The civil rights leader realized the power in Gandhi's approach to standing up to oppression with "truth-force."

Mahatma Gandhi inspired people all over the world, including one of the United States’ most famous civil rights leaders, Martin Luther King Jr. 

Though the two men never got a chance to meet (King was 19 when Gandhi was assassinated), King learned about Gandhi through his writing and a trip to India in 1959. King drew heavily on Gandhian principle of nonviolence in his own civil rights activism, writing that “while the Montgomery boycott was going on, India’s Gandhi was the guiding light of our technique of nonviolent social change.”

“Nonviolence” is a more than simply agreeing that you won’t physically attack your enemy. Gandhi referred to his form of nonviolence as satyagraha, meaning “truth-force” or “love-force.” Practicing satyagraha means a person should seek truth and love while refusing, through nonviolent resistance, to participate in something she believes is wrong. This principle guided Gandhi’s activism against the British Empire, helping India win independence in 1947.

King connected Christianity to Gandhi's teachings

King first learned of Gandhi’s concept of nonviolence as a seminary student. As a Christian, he connected the Hindu thinker’s words to the Biblical appeal of Jesus to “love your enemies and pray for those who persecute you.”

“I came to see for the first time that the Christian doctrine of love operating through the Gandhian method of nonviolence was one of the most potent weapons available to oppressed people in their struggle for freedom,” King later wrote.

King was already familiar with peaceful civil disobedience through American writers like Henry David Thoreau, and he liked Gandhi’s idea that oppressed people could use truth or love as weapons in their struggle for justice. But he didn’t find a practical application for how to put it to use until he became involved in the Montgomery bus boycott of 1955 and ‘56.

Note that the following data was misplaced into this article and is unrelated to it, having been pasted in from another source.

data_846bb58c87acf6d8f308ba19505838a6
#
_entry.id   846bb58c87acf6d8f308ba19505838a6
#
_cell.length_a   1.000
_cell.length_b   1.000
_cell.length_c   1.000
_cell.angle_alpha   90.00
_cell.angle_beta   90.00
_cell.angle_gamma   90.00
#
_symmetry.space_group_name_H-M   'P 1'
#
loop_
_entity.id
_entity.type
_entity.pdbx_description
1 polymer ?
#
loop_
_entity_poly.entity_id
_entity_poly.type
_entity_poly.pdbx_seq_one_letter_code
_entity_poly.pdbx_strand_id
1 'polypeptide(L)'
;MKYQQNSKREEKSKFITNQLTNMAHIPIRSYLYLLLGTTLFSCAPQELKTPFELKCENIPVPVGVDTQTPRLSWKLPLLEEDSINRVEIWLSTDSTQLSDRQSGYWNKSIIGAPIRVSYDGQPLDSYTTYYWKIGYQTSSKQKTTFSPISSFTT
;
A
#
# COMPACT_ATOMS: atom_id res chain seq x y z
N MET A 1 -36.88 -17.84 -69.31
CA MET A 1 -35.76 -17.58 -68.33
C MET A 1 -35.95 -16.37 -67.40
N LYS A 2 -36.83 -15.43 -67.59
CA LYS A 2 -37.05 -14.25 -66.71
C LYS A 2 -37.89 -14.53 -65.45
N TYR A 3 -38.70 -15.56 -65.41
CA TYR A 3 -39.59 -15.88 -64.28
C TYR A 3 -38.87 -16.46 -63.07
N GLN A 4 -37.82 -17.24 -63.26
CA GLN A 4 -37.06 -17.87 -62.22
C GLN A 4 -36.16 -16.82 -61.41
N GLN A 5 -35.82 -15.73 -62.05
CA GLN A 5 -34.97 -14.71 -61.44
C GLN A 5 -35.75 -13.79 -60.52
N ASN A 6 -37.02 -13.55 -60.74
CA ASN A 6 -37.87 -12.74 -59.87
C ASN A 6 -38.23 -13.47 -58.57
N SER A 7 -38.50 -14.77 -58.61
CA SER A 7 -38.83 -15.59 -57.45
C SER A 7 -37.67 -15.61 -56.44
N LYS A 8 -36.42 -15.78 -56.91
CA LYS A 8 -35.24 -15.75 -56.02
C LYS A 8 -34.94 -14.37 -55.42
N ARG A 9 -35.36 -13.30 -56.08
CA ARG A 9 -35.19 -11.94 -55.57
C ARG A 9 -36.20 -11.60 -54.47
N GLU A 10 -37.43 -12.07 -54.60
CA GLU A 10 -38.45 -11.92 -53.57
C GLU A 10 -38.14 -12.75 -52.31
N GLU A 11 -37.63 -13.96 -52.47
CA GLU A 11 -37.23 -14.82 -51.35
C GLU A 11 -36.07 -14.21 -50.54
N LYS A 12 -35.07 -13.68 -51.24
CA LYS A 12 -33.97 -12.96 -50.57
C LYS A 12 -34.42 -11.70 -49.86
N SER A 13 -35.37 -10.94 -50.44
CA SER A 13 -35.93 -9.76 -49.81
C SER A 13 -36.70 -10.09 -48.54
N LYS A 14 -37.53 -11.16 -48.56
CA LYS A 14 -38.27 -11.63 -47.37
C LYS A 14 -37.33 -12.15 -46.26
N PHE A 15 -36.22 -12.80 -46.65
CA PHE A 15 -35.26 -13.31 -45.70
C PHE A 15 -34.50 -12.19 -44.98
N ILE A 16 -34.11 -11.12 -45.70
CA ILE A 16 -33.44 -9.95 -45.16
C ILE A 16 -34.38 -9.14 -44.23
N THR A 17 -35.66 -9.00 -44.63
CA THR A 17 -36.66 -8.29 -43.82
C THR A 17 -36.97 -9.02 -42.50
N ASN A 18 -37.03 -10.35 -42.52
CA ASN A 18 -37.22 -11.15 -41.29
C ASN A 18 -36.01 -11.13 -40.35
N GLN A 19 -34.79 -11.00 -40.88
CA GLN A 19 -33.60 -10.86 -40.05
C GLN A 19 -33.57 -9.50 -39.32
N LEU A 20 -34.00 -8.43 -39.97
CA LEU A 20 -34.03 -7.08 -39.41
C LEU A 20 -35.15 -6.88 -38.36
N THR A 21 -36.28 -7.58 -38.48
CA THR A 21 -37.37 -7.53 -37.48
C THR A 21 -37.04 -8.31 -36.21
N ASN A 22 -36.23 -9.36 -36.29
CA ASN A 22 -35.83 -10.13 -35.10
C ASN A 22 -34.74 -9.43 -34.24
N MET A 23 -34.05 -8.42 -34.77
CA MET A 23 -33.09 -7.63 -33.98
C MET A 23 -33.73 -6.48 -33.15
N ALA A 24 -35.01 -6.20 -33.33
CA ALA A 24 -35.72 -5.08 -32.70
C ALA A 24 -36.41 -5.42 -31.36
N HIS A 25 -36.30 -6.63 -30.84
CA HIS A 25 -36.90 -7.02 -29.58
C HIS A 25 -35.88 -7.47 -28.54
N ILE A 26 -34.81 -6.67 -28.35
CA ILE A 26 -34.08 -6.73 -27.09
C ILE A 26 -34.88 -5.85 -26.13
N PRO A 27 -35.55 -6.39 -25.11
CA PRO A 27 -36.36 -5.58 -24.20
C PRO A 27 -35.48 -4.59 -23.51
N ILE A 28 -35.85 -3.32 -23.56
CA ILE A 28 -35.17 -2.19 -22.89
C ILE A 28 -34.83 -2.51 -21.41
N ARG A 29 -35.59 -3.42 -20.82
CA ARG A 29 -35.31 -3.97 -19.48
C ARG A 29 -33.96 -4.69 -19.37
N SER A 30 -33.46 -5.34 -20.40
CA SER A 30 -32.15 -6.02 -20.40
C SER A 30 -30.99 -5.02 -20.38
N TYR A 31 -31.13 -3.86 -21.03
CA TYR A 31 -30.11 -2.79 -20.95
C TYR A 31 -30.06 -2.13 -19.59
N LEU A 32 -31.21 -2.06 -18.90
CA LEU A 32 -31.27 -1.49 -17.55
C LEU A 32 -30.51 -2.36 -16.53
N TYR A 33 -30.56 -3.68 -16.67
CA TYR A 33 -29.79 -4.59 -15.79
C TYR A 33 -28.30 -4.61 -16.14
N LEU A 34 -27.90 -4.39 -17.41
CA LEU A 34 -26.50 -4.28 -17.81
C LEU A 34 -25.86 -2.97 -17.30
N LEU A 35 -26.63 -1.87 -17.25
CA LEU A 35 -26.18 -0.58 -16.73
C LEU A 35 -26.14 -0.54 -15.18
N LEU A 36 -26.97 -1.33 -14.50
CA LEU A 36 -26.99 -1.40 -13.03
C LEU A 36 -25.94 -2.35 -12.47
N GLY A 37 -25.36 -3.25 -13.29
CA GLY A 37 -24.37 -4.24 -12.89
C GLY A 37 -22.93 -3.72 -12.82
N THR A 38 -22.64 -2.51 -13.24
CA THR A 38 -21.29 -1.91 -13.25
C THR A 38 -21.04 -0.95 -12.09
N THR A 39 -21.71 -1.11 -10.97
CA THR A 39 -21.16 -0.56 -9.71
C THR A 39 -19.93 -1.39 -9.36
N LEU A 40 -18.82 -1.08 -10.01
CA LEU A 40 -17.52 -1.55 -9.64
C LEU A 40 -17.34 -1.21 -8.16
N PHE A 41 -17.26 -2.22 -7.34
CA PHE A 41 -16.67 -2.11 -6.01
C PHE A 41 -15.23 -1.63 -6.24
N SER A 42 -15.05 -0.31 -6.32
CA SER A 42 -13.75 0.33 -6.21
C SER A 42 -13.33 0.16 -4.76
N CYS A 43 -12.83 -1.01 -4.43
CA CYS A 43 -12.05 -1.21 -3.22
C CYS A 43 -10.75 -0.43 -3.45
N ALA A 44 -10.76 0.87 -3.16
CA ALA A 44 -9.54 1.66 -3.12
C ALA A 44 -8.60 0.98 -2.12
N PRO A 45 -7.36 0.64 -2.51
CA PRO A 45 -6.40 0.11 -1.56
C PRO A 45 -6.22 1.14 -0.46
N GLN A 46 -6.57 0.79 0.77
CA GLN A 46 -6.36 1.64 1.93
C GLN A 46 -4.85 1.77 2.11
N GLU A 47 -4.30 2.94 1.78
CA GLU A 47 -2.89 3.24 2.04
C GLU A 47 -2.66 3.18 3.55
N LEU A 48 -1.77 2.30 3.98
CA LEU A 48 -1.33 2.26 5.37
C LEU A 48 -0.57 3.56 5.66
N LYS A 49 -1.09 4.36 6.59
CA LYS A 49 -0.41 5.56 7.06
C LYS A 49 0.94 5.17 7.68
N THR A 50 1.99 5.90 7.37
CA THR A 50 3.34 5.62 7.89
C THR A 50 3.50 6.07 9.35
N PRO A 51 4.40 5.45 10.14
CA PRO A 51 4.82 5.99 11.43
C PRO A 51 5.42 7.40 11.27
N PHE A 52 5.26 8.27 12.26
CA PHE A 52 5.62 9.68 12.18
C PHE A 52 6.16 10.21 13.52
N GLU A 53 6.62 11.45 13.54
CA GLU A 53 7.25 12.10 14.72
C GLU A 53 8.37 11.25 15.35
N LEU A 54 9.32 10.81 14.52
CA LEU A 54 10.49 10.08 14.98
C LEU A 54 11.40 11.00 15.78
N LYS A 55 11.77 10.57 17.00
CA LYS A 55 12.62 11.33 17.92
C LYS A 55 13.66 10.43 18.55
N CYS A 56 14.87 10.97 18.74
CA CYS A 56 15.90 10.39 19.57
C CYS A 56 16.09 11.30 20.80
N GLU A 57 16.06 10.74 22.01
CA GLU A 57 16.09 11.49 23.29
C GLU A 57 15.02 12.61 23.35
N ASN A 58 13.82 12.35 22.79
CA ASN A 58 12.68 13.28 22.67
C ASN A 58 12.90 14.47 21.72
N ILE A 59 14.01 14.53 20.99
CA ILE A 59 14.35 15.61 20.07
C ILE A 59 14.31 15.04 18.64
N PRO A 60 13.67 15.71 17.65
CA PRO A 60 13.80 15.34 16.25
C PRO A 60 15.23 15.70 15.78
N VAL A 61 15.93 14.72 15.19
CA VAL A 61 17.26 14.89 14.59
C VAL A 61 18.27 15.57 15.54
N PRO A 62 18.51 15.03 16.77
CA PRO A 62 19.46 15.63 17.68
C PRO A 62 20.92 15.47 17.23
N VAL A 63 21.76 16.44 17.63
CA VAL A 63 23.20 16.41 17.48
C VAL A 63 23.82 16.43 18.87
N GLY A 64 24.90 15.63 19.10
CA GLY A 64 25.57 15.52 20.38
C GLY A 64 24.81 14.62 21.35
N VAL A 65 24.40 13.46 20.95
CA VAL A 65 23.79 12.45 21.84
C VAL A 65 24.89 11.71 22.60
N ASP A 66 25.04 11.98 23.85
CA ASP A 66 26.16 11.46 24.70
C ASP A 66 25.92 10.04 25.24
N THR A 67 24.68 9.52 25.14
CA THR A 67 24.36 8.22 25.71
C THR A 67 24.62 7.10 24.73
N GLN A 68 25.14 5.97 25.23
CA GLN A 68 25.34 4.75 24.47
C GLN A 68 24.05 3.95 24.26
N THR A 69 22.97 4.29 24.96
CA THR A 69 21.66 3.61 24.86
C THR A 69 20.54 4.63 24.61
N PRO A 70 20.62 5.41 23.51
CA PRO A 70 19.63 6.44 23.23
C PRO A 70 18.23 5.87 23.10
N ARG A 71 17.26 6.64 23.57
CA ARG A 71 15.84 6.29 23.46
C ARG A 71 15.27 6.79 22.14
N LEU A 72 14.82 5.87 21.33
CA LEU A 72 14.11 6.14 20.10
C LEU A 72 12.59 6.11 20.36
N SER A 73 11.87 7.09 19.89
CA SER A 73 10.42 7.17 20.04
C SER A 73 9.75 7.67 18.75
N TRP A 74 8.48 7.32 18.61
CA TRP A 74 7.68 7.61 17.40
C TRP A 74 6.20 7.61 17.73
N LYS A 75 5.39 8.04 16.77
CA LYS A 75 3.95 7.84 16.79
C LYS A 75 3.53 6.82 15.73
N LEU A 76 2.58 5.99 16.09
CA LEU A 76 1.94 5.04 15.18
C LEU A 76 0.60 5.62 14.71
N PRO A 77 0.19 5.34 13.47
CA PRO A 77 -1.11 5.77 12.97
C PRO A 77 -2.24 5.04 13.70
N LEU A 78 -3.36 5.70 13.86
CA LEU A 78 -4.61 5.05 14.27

In his 1958 book Stride Toward Freedom: The Montgomery Story, King laid out the principles of nonviolence he’d employed during the boycott. He affirmed that it is possible to resist evil without resorting to violence and to oppose evil itself without opposing the people committing evil. He also wrote that people who practice nonviolence must be willing to suffer without retaliation, internal or external: “The nonviolent resister not only refuses to shoot his opponent but he also refuses to hate him.”

“He saw [nonviolence] as an expression of love for all people,” says Clayborne Carson, a history professor and director of the Martin Luther King Jr. Research and Education Institute at Stanford University. “It’s a way of reaching people and convincing them of the rightness of your cause.”

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Shortly after the Supreme Court ruled that Montgomery’s bus segregation was unconstitutional, King told a crowd in Brooklyn: “Christ showed us the way, and Gandhi in India showed it could work.”

King wasn’t the only civil rights leader who looked to Gandhi for inspiration. In the late 1950s, future congressman John Lewis studied Gandhi in nonviolence workshops led by activist James Lawson. These workshops prepared Lewis for the sit-ins he and other students would later hold at lunch counters in Nashville, Tennessee.

“[I]f you can understand and feel even in the midst of those critical and often physically painful moments that your attacker is as much a victim as you are, that he is a victim of the forces that have shaped and fed his anger and fury, then you are well on your way to the nonviolent life,” Lewis wrote in his book Walking with the Wind: A Memoir of the Movement.

Martin Luther King Jr in India with Gandhi

Martin Luther King Jr. removes his shoes before entering Mahatma Gandhi's shrine in New Delhi, India during his 1959 visit

He saw the legacy of Gandhi's leadership in India

To better understand Gandhian principles, King took a one-month trip to India at the beginning of 1959. There, he was pleasantly surprised to find that many people there had followed the nonviolent bus boycott he’d been a part of. 

During the trip, he met with Gandhi’s son, cousin, grandsons and other relatives and laid a wreath on his entombed ashes. And he left even more convinced of the power of nonviolent civil disobedience to affect social change.

“It was a marvelous thing to see the amazing results of a nonviolent campaign,” King wrote in Ebony after his trip. “The aftermath of hatred and bitterness that usually follows a violent campaign was found nowhere in India. Today a mutual friendship based on complete equality exists between the Indian and British people within the commonwealth.”

“I would say that after he returned he was the most prominent living advocate for nonviolence,” Carson says. “He popularized a lot of the ideas that Gandhi had, but through King, they spread throughout the United States and, of course, came to other parts of the world.”